"Deception is always the name of the game," said Joe Caruso, Global Digital Forensics (GDF) founder, in a press statement. "Whether it's a phishing email that's made to look like it's coming from a recognized and trustworthy source, with links to a fabricated website which can look quite convincing, or the evasion techniques malware uses to circumvent standard antivirus and antimalware solutions, the goal is to make you trust your eyes on face value."
At least 30 different Japanese government ministries and other organizations have faced cyberattack threats since May 2009, with many hijacked PCs and servers phoning home to Chinese-based servers. Japan is one of the most tech-savvy countries in the world, though is often overlooked in regards to cyberattacks that must be addressed. Much like other western countries, cybersecurity has become a major political talking point in Japan, in the country's effort to stay safe from espionage and theft.
Specifically, Japan must defend against a higher number threats from China and North Korea - and with China conducting cyberespionage operations against the United States and its partners, there is no surprise Japan is a popular target. The country saw 12.8 billion cyberattacks in 2013, according to the National Institute of Information and Communications Technology (NICT).
Japan also saw a lot of attacks from the United States, Russia and Brazil, including distributed denial of service (DDoS) and phishing attacks, along with network probes.
After a few road signs were hacked, the government is warning cities and highway operators using signs manufactured by Daktronics of possible cyberattacks. The United States Department of Homeland Security Industrial Control Systems Cyber Emergency Response Team (ICS-CERT) released a statement saying operators should prepare "defensive measures" against these types of attacks. The ICS-CERT team said hackers have published a guide on how to compromise Daktronics systems to alter the normal message.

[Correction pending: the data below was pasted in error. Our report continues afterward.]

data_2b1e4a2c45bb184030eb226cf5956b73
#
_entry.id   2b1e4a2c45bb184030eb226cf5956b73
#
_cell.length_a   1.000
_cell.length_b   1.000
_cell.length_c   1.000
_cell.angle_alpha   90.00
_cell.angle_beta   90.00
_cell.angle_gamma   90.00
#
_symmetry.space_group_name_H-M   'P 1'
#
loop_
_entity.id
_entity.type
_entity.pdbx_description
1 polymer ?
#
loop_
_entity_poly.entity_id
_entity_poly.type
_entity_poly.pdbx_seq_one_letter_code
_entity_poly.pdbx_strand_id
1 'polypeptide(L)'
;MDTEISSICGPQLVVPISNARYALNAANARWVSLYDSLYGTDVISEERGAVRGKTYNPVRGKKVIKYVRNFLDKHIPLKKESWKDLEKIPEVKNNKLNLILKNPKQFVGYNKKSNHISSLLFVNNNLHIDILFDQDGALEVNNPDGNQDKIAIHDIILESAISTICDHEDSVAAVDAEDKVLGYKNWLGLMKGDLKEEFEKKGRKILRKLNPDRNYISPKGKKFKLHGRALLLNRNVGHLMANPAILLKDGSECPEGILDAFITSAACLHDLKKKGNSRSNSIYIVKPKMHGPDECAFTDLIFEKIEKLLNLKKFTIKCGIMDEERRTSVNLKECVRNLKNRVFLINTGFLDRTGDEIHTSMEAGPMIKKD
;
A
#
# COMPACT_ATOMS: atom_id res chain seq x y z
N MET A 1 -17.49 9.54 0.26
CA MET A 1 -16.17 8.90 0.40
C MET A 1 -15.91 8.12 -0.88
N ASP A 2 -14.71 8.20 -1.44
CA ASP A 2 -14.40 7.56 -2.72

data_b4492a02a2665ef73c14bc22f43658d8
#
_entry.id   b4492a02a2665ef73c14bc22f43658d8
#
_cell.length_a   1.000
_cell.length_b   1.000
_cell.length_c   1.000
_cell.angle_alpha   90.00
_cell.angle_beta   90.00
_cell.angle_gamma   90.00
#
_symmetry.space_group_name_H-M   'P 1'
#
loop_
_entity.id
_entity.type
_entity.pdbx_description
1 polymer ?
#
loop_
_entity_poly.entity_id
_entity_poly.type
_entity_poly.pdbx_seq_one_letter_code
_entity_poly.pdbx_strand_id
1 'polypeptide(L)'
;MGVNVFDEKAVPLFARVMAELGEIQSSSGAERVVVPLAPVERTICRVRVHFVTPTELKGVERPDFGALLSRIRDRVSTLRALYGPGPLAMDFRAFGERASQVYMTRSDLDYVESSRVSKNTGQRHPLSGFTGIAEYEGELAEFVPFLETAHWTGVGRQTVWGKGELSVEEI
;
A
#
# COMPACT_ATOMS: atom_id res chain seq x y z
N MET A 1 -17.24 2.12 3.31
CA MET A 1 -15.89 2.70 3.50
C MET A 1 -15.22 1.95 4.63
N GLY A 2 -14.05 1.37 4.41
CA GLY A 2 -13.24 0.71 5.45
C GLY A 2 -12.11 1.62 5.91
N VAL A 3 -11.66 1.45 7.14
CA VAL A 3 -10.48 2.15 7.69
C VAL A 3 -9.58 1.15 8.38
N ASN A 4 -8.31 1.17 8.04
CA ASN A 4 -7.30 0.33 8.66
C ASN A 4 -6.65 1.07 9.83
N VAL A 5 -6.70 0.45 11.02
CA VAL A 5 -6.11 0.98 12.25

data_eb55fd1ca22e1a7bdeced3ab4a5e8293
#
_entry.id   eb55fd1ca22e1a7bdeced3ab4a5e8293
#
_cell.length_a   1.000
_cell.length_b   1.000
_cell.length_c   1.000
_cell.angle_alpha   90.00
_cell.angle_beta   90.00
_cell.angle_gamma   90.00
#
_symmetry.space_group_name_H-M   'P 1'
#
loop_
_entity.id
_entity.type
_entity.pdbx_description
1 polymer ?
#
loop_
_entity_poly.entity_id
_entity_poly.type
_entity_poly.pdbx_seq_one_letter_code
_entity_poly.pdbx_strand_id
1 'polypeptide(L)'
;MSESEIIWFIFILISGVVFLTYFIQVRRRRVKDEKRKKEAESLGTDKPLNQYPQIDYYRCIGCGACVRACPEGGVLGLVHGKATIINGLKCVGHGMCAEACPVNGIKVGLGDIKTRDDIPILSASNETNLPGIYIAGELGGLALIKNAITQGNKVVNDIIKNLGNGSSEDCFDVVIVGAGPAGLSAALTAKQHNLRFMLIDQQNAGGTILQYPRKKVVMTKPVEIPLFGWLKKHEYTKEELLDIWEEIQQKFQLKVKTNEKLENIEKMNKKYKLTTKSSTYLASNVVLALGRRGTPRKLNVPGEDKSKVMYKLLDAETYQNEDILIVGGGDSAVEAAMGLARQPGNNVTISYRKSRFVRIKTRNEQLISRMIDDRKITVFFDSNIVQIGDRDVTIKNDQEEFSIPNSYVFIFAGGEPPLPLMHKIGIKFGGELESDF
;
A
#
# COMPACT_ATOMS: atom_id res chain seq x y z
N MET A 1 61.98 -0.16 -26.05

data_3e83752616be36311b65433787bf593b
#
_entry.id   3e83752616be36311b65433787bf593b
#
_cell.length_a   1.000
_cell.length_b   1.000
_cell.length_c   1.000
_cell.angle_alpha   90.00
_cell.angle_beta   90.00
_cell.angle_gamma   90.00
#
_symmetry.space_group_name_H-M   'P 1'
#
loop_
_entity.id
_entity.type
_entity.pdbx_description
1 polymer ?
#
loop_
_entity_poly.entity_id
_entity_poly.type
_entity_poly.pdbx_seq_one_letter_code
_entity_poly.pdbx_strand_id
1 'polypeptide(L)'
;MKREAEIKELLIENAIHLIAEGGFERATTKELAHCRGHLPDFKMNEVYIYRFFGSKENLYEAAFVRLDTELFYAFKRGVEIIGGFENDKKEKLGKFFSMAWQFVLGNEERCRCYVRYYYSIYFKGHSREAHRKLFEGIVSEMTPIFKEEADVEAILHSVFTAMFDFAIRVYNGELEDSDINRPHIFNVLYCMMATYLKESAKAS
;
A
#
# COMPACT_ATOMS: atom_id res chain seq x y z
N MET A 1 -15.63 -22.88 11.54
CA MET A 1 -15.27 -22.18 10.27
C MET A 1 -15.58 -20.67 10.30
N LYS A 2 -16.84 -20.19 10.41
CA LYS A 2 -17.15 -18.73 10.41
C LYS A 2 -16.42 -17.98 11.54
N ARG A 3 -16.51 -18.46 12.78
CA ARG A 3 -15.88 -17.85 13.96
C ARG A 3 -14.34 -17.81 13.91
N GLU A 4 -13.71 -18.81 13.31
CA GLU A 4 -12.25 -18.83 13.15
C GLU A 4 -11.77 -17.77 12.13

"CIS believes it is likely that a small percent of Watch Dog players will experiment with compromising computers and electronic systems outside of game play," according to a recent report from the Center for Internet Strategy (CIS).
Years ago, vandals would write messages such as, "Warning, Zombies Ahead!" on road signs - and only small number of incidents have been reported. However, authorities were immediately concerned, because changing road signs can be a serious public safety issue, and the signs often help drivers deal with possible traffic and road issues.
Current Microsoft Windows XP users making tweaks to the registry to receive support for XP until April 9, 2019 was quickly discovered by Microsoft. A registry hack is available for both the 32-bit and 64-bit copies of XP, though Microsoft and security experts still recommend migrating to Windows 7 or 8/8.1.
The registry hack tricks traditional desktop versions of Windows XP into thinking it's really a copy of Windows Embedded POSReady 2009, a version of Windows designed for point-of-sale machines. However, Microsoft warns the security update won't make XP fully secure, and it's still advisable to upgrade to a newer OS.
"We recently became aware of a hack that purportedly aims to provide security updates to Windows XP customers," a Microsoft statement said. " The security updates that could be installed are intended for Windows Embedded and Windows Server 2003 customers and do not fully protect Windows XP customers. Windows XP customers also run a significant risk of functionality issues with their machines if they install these updates, as they are not tested against Windows XP."